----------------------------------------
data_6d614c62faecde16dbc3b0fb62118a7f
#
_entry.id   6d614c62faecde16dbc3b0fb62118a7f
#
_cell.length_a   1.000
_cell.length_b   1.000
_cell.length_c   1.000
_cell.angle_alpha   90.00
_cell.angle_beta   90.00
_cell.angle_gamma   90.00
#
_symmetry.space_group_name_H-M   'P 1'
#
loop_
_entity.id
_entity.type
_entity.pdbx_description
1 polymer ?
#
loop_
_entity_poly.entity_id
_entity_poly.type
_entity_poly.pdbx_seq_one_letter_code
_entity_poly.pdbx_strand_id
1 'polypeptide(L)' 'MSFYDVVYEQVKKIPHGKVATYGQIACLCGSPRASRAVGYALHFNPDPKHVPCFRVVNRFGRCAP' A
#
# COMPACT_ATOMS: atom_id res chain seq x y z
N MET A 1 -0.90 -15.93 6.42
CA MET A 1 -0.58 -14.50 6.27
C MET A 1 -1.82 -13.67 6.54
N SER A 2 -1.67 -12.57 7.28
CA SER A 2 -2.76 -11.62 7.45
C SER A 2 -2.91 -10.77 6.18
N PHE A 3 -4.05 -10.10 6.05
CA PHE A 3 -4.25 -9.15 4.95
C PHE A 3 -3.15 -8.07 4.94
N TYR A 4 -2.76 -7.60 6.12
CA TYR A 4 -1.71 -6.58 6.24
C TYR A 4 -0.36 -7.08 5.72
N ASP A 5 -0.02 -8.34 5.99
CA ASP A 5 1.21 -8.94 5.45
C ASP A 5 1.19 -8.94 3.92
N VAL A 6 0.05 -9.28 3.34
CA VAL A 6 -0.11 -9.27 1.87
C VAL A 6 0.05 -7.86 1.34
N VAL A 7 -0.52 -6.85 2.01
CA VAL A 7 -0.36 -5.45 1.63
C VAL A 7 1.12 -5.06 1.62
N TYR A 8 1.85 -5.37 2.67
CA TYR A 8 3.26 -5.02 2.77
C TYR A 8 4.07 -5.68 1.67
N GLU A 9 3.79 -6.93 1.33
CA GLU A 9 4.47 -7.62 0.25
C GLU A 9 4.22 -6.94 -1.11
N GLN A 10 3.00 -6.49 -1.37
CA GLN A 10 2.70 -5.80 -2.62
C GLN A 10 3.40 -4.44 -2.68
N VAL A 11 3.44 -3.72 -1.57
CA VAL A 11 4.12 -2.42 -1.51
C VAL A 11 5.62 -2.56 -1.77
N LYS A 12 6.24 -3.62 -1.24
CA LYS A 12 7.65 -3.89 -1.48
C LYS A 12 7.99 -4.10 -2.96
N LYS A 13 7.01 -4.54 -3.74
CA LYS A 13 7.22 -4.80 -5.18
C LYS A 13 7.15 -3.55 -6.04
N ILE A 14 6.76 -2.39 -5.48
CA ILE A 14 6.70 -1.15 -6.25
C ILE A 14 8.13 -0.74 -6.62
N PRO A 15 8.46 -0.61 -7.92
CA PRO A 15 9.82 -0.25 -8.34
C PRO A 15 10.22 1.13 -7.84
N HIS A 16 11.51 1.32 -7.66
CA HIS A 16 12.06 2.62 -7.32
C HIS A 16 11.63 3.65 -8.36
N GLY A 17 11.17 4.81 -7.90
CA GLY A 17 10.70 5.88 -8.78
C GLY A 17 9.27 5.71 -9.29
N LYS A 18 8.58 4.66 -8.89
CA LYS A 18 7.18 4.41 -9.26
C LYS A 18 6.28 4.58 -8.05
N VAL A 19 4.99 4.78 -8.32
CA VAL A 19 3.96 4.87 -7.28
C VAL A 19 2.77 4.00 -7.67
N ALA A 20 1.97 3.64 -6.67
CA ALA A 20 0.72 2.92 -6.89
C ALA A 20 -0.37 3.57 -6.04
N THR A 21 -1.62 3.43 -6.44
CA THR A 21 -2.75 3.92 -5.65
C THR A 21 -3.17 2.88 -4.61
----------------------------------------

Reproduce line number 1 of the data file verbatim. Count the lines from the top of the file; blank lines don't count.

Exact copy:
data_6d614c62faecde16dbc3b0fb62118a7f